The Masterson court explained that, with regard to the respective roles of counsel and client in competency hearings under section 1368, “ ‘[A] section 1368 hearing is held only after there has been a prima facie showing of mental incompetence. Of necessity, therefore, defendant's attorney must play a greater role in making fundamental choices for him, and cannot be expected to seek approval of strategic decisions made in the course of obtaining and presenting proof of incompetence. [Citation.] ․ [I]f counsel represents a defendant as to whose competence the judge has declared a doubt sufficient to require a section 1368 hearing, he should not be compelled to entrust key decisions about fundamental matters to his client's apparently defective judgment.’ [Citation.]” (Masterson, supra, 8 Cal.4th at p. 972, 35 Cal.Rptr.2d 679, 884 P.2d 136.)
The Supreme Court in Masterson, not only concluded defense counsel may waive defendant's statutory right to demand that a jury decide his competence, but also noted that counsel could waive defendant's other trial rights: “[I]n People v. McPeters (1992) 2 Cal.4th 1148, 1168–1169 [9 Cal.Rptr.2d 834, 832 P.2d 146], ․ we held that, at the competency hearing, defense counsel validly waived defendant's rights to a jury trial, to present oral testimony and to confront and cross-examine witnesses. (See also Shephard v. Superior Court [ (1986) 180 Cal.App.3d 23,] 29 [225 Cal.Rptr. 328] [‘The rationale giving competent defendants ultimate authority over tactical decisions at trial, does not extend to this situation where defense counsel's duty to protect a prima facie mentally incompetent defendant requires contravening that defendant's tactical preferences.’], 30 [referring to the ‘critical difference between defense counsel's control over tactical determinations in section 1368 competency proceedings as opposed to guilt phase trial tactics'].)” (Masterson, supra, 8 Cal.4th at p. 972, 35 Cal.Rptr.2d 679, 884 P.2d 136.)
The Masterson court concluded that it made no difference whether the defendant objected to waiver of his trial rights at a competency hearing: “The same considerations that cause us to conclude that counsel need not entrust key decisions to the client also compel the conclusion that the client may not veto those same decisions. Whether or not the client objects, counsel must be allowed to do what counsel believes is best in determining the client's competence.” (Masterson, supra, 8 Cal.4th at pp. 972–973, 35 Cal.Rptr.2d 679, 884 P.2d 136.) The Masterson court therefore held that “counsel may waive a jury trial in a proceeding to determine whether the defendant is competent to stand trial on criminal charges, and may make other decisions regarding a jury trial, even over the defendant's objection.” (Id. at p. 974, 35 Cal.Rptr.2d 679, 884 P.2d 136.)
The court in Harris, supra, 14 Cal.App.4th at pages 993–994, 18 Cal.Rptr.2d 92, stated, however, that, “at a minimum, when defense counsel seeks to prove defendant's incompetence over his or her objection, and the defendant expresses the desire to testify that he or she is competent, counsel should permit defendant to so testify, unless the court separately determines that the defendant is incompetent to do so.” Defendant in the instant case requested a section 1368 competency hearing but did not request to testify.
Defendant argues that she is not claiming she was deprived of a constitutional right to testify during her competency hearing. Rather, she is arguing that she was denied her due process right to be heard on her claim that she was competent, because her attorney argued she was incompetent and no one advocated the contrary proposition on her behalf. But there is no evidence that defendant asserted in the trial court that she was in fact competent or wanted another attorney to advocate that position. Under such circumstances, in which her attorney doubted defendant was competent to stand trial, the trial court was not required to appoint a second attorney to advocate defendant's competency.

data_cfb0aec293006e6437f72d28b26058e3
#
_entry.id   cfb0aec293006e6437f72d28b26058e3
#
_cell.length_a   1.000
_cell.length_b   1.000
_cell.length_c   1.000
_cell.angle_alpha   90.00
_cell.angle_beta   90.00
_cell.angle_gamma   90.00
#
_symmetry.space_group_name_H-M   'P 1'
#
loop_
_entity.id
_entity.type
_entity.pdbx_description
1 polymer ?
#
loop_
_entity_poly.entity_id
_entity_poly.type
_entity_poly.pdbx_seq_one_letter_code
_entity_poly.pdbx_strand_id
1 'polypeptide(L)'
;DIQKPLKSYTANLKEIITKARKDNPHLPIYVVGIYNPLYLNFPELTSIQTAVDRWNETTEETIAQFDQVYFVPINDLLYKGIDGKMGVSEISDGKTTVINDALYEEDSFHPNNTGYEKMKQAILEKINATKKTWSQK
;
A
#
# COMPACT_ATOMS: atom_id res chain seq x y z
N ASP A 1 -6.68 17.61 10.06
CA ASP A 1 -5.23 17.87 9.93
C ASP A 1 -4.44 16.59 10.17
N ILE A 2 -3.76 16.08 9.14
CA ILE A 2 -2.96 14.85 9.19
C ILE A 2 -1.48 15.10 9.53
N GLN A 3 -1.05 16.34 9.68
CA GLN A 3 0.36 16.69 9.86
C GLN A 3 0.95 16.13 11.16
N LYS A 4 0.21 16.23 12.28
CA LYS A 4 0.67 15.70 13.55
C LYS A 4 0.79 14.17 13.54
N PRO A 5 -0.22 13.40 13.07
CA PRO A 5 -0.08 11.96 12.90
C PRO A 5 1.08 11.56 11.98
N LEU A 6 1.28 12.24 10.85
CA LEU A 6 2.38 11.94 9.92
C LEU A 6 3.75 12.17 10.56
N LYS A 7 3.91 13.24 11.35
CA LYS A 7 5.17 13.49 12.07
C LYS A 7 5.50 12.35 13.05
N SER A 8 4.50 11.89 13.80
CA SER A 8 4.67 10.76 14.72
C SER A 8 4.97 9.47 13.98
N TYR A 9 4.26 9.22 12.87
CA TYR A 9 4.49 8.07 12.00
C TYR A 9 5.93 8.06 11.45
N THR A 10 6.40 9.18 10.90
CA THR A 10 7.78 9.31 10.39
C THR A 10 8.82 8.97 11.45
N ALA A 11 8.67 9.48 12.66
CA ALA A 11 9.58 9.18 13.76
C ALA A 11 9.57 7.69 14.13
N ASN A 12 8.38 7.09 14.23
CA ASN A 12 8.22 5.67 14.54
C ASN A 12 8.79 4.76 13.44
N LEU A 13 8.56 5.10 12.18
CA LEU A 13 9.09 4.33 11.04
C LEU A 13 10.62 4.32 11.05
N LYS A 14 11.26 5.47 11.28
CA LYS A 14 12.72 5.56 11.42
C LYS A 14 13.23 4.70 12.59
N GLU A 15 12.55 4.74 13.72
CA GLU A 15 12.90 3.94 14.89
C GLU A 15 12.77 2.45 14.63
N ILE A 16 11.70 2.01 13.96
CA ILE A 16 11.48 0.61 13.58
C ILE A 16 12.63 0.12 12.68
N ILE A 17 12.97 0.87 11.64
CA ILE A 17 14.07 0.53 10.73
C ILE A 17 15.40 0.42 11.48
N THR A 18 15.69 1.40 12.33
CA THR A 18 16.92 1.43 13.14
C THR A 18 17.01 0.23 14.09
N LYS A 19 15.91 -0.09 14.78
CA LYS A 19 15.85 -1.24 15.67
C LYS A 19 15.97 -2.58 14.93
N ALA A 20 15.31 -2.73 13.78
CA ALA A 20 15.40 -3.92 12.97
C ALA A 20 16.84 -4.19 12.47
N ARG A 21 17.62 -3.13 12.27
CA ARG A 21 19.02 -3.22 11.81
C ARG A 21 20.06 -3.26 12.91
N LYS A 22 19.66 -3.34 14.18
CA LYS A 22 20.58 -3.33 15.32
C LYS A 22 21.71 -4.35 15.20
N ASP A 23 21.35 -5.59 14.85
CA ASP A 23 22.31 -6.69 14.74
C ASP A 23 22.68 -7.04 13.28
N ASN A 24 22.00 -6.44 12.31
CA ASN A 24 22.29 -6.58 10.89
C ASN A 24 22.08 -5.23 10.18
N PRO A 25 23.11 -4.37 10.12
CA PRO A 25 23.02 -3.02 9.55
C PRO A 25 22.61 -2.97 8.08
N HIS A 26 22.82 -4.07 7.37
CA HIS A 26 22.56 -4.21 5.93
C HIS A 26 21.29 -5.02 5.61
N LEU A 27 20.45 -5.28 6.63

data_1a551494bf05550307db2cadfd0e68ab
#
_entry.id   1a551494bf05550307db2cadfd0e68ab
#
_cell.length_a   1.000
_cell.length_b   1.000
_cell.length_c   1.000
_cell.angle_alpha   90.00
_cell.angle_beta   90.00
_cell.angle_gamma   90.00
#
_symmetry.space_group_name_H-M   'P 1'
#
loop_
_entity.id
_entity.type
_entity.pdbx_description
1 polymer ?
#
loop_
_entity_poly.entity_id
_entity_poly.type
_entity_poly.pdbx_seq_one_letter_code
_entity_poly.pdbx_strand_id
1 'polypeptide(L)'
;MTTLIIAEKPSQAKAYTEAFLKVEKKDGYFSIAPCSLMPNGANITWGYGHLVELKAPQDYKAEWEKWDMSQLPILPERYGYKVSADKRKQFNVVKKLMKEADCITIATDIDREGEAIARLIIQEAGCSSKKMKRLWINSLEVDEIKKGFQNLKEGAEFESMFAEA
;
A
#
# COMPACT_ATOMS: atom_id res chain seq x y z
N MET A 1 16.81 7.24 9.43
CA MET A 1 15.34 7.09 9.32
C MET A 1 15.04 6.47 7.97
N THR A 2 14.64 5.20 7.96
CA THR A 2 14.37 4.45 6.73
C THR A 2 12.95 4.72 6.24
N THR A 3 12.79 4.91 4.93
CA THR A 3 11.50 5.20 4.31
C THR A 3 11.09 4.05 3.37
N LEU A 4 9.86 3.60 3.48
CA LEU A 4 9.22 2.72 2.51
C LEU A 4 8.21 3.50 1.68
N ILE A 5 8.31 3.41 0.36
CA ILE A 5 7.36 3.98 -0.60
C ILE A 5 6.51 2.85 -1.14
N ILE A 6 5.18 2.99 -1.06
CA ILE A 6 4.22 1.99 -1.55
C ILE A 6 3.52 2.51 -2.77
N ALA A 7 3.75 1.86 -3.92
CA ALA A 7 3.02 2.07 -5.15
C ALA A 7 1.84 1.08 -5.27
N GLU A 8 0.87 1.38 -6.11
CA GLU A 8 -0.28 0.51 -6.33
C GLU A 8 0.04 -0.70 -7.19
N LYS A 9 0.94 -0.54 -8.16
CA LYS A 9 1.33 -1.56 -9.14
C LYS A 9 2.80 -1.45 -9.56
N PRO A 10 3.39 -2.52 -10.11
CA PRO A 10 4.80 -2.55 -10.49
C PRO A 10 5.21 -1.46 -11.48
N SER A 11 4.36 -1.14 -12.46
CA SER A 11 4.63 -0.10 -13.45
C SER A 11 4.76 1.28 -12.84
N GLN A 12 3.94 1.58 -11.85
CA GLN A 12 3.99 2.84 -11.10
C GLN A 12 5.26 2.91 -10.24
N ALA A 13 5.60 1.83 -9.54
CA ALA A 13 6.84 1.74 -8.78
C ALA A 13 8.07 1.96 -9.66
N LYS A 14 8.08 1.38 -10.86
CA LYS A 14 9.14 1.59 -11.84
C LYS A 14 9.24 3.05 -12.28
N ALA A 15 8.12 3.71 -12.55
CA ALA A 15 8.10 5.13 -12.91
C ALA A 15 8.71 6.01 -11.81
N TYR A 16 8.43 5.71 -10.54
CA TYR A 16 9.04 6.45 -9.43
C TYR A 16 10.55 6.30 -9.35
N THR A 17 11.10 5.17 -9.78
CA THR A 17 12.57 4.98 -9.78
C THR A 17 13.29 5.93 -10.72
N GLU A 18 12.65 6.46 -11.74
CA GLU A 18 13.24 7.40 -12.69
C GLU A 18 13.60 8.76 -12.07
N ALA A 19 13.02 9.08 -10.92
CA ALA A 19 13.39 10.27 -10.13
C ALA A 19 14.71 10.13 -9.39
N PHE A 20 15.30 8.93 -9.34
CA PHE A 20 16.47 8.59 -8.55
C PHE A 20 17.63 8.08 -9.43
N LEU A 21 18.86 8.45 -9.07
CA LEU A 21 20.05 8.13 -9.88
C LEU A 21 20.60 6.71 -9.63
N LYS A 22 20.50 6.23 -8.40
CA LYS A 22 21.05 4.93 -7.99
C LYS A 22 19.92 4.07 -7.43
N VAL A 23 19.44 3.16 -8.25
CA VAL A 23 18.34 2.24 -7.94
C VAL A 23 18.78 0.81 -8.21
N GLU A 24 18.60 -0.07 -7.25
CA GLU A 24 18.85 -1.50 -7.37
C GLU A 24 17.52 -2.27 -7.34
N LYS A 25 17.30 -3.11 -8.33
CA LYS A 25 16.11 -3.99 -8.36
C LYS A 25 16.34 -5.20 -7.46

In People v. Jernigan (2003) 110 Cal.App.4th 131, 1 Cal.Rptr.3d 511 (Jernigan ), the court rejected the defendant's contention that, during his competency hearing, the trial court should have appointed a second attorney to argue in favor of defendant's competency. (Id. at p. 134, 1 Cal.Rptr.3d 511.) When defense counsel in Jernigan raised the issue of the defendant's competence, the trial court appointed two doctors to examine defendant, and set the matter for a competency hearing. The defendant told the court he would not cooperate with the doctors or his attorney, whom he claimed had lied about him. (Id. at p. 135, 1 Cal.Rptr.3d 511.) The defendant thereafter refused to cooperate and did not appear at the competency hearing. The trial court found the defendant was incompetent and committed him to a mental institution. (Ibid.)
In rejecting the defendant's contention the trial court erred in not appointing a second attorney, the Jernigan court explained: “The fact that counsel and her client differed on the central issue of defendant's competency does not raise an actual conflict requiring the appointment of a second attorney․ It is immaterial that the defendant expressly objects to the course his counsel chooses. To permit a prima facie incompetent defendant to veto counsel's decision to argue that the client is incompetent would increase the danger that the defendant would be subjected to criminal proceedings when he or she is unable to assist counsel in a rational manner. [Citation.] Therefore, ‘[w]hether or not the client objects, counsel must be allowed to do what counsel believes is best in determining the client's competence.’ [Citation.]” (Jernigan, supra, 110 Cal.App.4th at pp. 135–136, 1 Cal.Rptr.3d 511.)
We conclude defendant's due process rights to be heard, to confrontation, to cross-examine witnesses, and to an attorney, were not violated during the competency hearing or thereafter, when the trial court ordered defendant involuntarily committed to a mental institution. The trial court was not required sua sponte to appoint a second attorney to assist defendant in asserting she was competent to stand trial. (Jernigan, supra, 110 Cal.App.4th at p. 137, 1 Cal.Rptr.3d 511.)
The judgment is affirmed.